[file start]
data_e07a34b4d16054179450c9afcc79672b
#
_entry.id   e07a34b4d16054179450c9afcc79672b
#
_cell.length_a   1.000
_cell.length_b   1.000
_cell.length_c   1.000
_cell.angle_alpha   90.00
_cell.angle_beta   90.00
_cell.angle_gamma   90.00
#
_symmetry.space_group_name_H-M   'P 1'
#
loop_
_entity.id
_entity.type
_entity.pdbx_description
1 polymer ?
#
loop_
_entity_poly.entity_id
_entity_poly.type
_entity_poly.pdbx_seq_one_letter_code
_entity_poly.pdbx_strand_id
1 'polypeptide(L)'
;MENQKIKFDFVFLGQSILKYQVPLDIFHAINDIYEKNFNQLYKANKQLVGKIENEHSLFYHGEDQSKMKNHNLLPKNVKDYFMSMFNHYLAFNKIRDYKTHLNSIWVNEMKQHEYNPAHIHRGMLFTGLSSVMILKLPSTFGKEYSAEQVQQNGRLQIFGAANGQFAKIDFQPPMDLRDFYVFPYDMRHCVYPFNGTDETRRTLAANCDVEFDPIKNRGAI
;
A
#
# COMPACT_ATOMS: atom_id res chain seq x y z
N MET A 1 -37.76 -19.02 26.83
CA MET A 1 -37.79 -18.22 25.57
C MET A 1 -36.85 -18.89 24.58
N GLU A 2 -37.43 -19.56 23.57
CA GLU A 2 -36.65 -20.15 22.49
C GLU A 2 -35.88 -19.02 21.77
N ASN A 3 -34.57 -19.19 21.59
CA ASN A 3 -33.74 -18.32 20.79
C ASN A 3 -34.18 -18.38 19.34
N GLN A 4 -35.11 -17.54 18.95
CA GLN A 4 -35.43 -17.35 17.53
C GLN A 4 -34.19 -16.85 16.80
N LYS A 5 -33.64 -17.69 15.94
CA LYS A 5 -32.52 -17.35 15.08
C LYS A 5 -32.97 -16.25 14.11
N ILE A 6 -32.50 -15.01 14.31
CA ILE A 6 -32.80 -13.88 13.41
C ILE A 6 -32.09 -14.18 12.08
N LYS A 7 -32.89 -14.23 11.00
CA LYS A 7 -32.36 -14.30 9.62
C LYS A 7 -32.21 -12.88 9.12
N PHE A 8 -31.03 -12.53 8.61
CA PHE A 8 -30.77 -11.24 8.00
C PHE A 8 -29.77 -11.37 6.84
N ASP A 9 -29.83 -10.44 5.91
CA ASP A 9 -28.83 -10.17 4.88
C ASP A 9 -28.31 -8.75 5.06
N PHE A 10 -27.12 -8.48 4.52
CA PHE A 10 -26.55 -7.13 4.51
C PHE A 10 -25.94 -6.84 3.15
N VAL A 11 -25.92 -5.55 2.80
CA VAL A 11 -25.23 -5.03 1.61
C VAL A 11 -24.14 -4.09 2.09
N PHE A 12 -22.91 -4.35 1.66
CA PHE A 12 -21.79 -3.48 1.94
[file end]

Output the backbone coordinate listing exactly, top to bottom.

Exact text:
data_e07a34b4d16054179450c9afcc79672b
#
_entry.id   e07a34b4d16054179450c9afcc79672b
#
_cell.length_a   1.000
_cell.length_b   1.000
_cell.length_c   1.000
_cell.angle_alpha   90.00
_cell.angle_beta   90.00
_cell.angle_gamma   90.00
#
_symmetry.space_group_name_H-M   'P 1'
#
loop_
_entity.id
_entity.type
_entity.pdbx_description
1 polymer ?
#
loop_
_entity_poly.entity_id
_entity_poly.type
_entity_poly.pdbx_seq_one_letter_code
_entity_poly.pdbx_strand_id
1 'polypeptide(L)'
;MENQKIKFDFVFLGQSILKYQVPLDIFHAINDIYEKNFNQLYKANKQLVGKIENEHSLFYHGEDQSKMKNHNLLPKNVKDYFMSMFNHYLAFNKIRDYKTHLNSIWVNEMKQHEYNPAHIHRGMLFTGLSSVMILKLPSTFGKEYSAEQVQQNGRLQIFGAANGQFAKIDFQPPMDLRDFYVFPYDMRHCVYPFNGTDETRRTLAANCDVEFDPIKNRGAI
;
A
#
# COMPACT_ATOMS: atom_id res chain seq x y z
N MET A 1 -37.76 -19.02 26.83
CA MET A 1 -37.79 -18.22 25.57
C MET A 1 -36.85 -18.89 24.58
N GLU A 2 -37.43 -19.56 23.57
CA GLU A 2 -36.65 -20.15 22.49
C GLU A 2 -35.88 -19.02 21.77
N ASN A 3 -34.57 -19.19 21.59
CA ASN A 3 -33.74 -18.32 20.79
C ASN A 3 -34.18 -18.38 19.34
N GLN A 4 -35.11 -17.54 18.95
CA GLN A 4 -35.43 -17.35 17.53
C GLN A 4 -34.19 -16.85 16.80
N LYS A 5 -33.64 -17.69 15.94
CA LYS A 5 -32.52 -17.35 15.08
C LYS A 5 -32.97 -16.25 14.11
N ILE A 6 -32.50 -15.01 14.31
CA ILE A 6 -32.80 -13.88 13.41
C ILE A 6 -32.09 -14.18 12.08
N LYS A 7 -32.89 -14.23 11.00
CA LYS A 7 -32.36 -14.30 9.62
C LYS A 7 -32.21 -12.88 9.12
N PHE A 8 -31.03 -12.53 8.61
CA PHE A 8 -30.77 -11.24 8.00
C PHE A 8 -29.77 -11.37 6.84
N ASP A 9 -29.83 -10.44 5.91
CA ASP A 9 -28.83 -10.17 4.88
C ASP A 9 -28.31 -8.75 5.06
N PHE A 10 -27.12 -8.48 4.52
CA PHE A 10 -26.55 -7.13 4.51
C PHE A 10 -25.94 -6.84 3.15
N VAL A 11 -25.92 -5.55 2.80
CA VAL A 11 -25.23 -5.03 1.61
C VAL A 11 -24.14 -4.09 2.09
N PHE A 12 -22.91 -4.35 1.66
CA PHE A 12 -21.79 -3.48 1.94